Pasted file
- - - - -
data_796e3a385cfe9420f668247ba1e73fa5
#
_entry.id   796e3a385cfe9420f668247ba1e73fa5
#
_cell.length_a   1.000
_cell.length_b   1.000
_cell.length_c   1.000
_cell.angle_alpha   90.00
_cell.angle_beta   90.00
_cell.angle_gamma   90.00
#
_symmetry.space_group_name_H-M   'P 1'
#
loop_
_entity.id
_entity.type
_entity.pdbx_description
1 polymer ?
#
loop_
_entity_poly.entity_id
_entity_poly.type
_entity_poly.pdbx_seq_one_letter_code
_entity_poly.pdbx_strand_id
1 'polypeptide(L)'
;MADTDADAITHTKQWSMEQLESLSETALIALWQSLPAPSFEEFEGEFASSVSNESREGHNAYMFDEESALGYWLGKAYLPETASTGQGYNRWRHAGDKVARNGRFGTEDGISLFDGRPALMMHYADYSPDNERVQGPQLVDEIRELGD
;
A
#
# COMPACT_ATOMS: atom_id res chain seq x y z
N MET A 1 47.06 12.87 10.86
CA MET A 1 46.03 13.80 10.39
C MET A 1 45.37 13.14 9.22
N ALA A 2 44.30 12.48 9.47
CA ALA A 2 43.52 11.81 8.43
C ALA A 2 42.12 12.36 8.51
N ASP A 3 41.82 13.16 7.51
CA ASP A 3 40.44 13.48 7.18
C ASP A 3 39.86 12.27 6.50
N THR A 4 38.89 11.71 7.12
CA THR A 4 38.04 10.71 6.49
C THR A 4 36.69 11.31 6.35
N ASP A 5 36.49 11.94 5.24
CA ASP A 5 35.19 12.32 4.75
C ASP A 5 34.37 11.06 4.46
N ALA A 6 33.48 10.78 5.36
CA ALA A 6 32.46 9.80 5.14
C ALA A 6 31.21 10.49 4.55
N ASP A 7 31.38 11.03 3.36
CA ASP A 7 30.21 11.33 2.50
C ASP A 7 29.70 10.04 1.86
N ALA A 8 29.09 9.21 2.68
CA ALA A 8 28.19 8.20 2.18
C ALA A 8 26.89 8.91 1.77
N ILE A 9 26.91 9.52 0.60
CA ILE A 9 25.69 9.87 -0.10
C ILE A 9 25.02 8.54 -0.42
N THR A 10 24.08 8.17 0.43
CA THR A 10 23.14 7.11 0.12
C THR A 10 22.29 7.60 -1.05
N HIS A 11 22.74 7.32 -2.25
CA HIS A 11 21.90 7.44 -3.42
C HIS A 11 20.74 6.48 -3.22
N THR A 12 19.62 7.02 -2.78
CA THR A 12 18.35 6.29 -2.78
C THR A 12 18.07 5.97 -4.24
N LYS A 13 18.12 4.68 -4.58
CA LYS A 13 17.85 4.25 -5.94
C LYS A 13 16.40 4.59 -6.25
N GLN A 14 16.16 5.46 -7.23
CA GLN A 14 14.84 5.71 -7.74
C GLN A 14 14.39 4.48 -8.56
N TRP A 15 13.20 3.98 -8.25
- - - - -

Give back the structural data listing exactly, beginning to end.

data_796e3a385cfe9420f668247ba1e73fa5
#
_entry.id   796e3a385cfe9420f668247ba1e73fa5
#
_cell.length_a   1.000
_cell.length_b   1.000
_cell.length_c   1.000
_cell.angle_alpha   90.00
_cell.angle_beta   90.00
_cell.angle_gamma   90.00
#
_symmetry.space_group_name_H-M   'P 1'
#
loop_
_entity.id
_entity.type
_entity.pdbx_description
1 polymer ?
#
loop_
_entity_poly.entity_id
_entity_poly.type
_entity_poly.pdbx_seq_one_letter_code
_entity_poly.pdbx_strand_id
1 'polypeptide(L)'
;MADTDADAITHTKQWSMEQLESLSETALIALWQSLPAPSFEEFEGEFASSVSNESREGHNAYMFDEESALGYWLGKAYLPETASTGQGYNRWRHAGDKVARNGRFGTEDGISLFDGRPALMMHYADYSPDNERVQGPQLVDEIRELGD
;
A
#
# COMPACT_ATOMS: atom_id res chain seq x y z
N MET A 1 47.06 12.87 10.86
CA MET A 1 46.03 13.80 10.39
C MET A 1 45.37 13.14 9.22
N ALA A 2 44.30 12.48 9.47
CA ALA A 2 43.52 11.81 8.43
C ALA A 2 42.12 12.36 8.51
N ASP A 3 41.82 13.16 7.51
CA ASP A 3 40.44 13.48 7.18
C ASP A 3 39.86 12.27 6.50
N THR A 4 38.89 11.71 7.12
CA THR A 4 38.04 10.71 6.49
C THR A 4 36.69 11.31 6.35
N ASP A 5 36.49 11.94 5.24
CA ASP A 5 35.19 12.32 4.75
C ASP A 5 34.37 11.06 4.46
N ALA A 6 33.48 10.78 5.36
CA ALA A 6 32.46 9.80 5.14
C ALA A 6 31.21 10.49 4.55
N ASP A 7 31.38 11.03 3.36
CA ASP A 7 30.21 11.33 2.50
C ASP A 7 29.70 10.04 1.86
N ALA A 8 29.09 9.21 2.68
CA ALA A 8 28.19 8.20 2.18
C ALA A 8 26.89 8.91 1.77
N ILE A 9 26.91 9.52 0.60
CA ILE A 9 25.69 9.87 -0.10
C ILE A 9 25.02 8.54 -0.42
N THR A 10 24.08 8.17 0.43
CA THR A 10 23.14 7.11 0.12
C THR A 10 22.29 7.60 -1.05
N HIS A 11 22.74 7.32 -2.25
CA HIS A 11 21.90 7.44 -3.42
C HIS A 11 20.74 6.48 -3.22
N THR A 12 19.62 7.02 -2.78
CA THR A 12 18.35 6.29 -2.78
C THR A 12 18.07 5.97 -4.24
N LYS A 13 18.12 4.68 -4.58
CA LYS A 13 17.85 4.25 -5.94
C LYS A 13 16.40 4.59 -6.25
N GLN A 14 16.16 5.46 -7.23
CA GLN A 14 14.84 5.71 -7.74
C GLN A 14 14.39 4.48 -8.56
N TRP A 15 13.20 3.98 -8.25